AlNasawī, Abu
ALNASAWī, ABU ‘LḤASAN, ‘ALī IBN AḤMAD
(fl. Baghdad, 1029–1044)
arithmetic, geometry.
Arabic biographers do not mention alNasawī, who has been known to the scholarly world since 1863, when F. Woepcke made a brief study of his alMuqni͑ fi ͗lHisāb alHindī (Leiden, MS 1021). The intro duction to this text shows that alNasawī wrote, in Persian, a book on Indian arithmetic for presentation to Magd alDawla, the Buwayhid ruler in Khurasan who was dethroned in 1029 or 1030. The book was presented to Sharaf alMulūk, Vizier of Jalāl alDawla, ruler in Baghdad. The vizier ordered alNasawī to write in Arabic in order to be more precise and concise, and the result was alMuqni͑. AlNasawī seems to have settled in Baghdad; another book by him, Tajrīd Uqlidis (SalarJang, MS 3142) was dedicated in highly flattering words to alMurtadā (965–1044), an influential Shi͑ite leader in Baghdad. Nothing else can be said about his life except that alNasawī refers to Nasā, in Khurasan, where he probably was born.
AlNasawī has been considered a forerunner in the use of the decimal concept because he used the rules and where k is taken as a power of 10. If K is taken as 10 or 100, the root is found correct to one or two decimal places. There is now reason to believe that alNasawī cannot be credited with priority in this respect. The two rules were known to earlier writers on HinduArabic arithmetic. The first appeared in the Patīganita ofŚrīdhārācārya (750–850). Like others, alNasawī rather mechanically converted the decimal part of the root thus obtained to the sexagesimal scale and suggested taking K as a power of sixty, without showing signs of understanding the decimal value of the fraction. Their concern was simply to transform the fractional part of the root to minutes, seconds, and thirds. Only alUqlīdisī (tenth century), the discoverer of decimal fractions, retained some roots in the decimal form.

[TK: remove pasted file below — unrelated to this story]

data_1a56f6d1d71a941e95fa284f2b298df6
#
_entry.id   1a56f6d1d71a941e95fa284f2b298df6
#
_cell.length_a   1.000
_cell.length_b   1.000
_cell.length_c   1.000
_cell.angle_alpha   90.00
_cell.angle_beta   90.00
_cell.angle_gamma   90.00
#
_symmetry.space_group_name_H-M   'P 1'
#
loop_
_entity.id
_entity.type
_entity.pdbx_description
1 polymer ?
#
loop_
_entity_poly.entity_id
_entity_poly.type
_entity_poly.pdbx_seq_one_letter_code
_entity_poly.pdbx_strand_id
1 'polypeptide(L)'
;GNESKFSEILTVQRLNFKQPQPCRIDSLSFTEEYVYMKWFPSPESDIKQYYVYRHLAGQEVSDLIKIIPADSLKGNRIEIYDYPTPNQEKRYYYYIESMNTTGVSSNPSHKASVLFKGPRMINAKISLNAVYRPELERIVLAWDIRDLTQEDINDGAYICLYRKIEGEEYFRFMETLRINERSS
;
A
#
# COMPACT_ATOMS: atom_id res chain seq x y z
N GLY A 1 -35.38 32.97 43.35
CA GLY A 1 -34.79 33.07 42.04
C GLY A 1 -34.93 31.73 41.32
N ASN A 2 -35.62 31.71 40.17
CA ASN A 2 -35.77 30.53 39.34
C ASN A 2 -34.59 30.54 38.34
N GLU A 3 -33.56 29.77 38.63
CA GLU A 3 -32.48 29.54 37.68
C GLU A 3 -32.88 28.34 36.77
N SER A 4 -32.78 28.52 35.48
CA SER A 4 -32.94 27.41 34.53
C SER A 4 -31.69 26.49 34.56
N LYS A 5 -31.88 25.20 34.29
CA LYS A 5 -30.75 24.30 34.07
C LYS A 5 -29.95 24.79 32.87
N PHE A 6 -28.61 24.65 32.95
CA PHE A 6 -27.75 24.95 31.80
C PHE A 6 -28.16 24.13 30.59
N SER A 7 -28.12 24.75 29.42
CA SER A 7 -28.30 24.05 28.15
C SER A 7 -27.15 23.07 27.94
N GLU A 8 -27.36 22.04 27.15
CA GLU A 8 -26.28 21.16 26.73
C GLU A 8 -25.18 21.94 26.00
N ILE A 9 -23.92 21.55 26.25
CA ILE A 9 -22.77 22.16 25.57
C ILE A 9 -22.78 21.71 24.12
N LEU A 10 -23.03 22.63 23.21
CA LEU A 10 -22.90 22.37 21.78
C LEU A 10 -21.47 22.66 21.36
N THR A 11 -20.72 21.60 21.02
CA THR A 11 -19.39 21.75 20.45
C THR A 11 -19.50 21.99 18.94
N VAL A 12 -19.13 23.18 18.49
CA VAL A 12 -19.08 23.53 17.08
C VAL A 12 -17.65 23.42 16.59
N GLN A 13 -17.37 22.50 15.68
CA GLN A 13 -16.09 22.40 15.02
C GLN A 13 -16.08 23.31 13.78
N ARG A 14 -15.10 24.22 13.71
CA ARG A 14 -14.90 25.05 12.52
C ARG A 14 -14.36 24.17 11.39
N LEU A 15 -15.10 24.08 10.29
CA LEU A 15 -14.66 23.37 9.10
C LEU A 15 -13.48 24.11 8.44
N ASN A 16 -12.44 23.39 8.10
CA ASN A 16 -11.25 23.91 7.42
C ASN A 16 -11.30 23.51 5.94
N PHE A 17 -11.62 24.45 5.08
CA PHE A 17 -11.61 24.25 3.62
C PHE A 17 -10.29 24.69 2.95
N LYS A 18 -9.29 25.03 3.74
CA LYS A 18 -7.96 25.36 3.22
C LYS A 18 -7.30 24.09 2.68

In alMuqni͑, alNasawī presents Indian arithmetic of integers and common fractions and applies its schemes to the sexagesimal scale. In the introduction he criticizes earlier works as too brief or too long. He states that Kūshvār ibn Labbān (ca. 971–1029) had written an arithmetic for astronomers, and Abū Hanifa alDinawarī (d. 895) had written one for businessmen; but Kūshyār’s proved to be rather like a business arithmetic and Abū Hanīfa’s more like a book for astronomers. Kūshyār’s work, Usūl Hisāb alHind, which is extant, shows that alNasawī’s remark was unfair. He adopted Kūshyār’s schemes on integers and, like him, failed to understand the principle of “borrowing”in subtraction. To subtract 4,859 from 53,536, the Indian scheme goes as follows: Arrange the two numbers as 53536 4859.
Subtract 4 from the digit above it; since 3 is less than 4, borrow 1 from 5, to turn 3 into 13, and subtract. And so on. Both Kūshyār and alNasawī would subtract 4 from 53, obtain 49, subtract 8 from 95, and so on. Only fingerreckoners agree with them in this.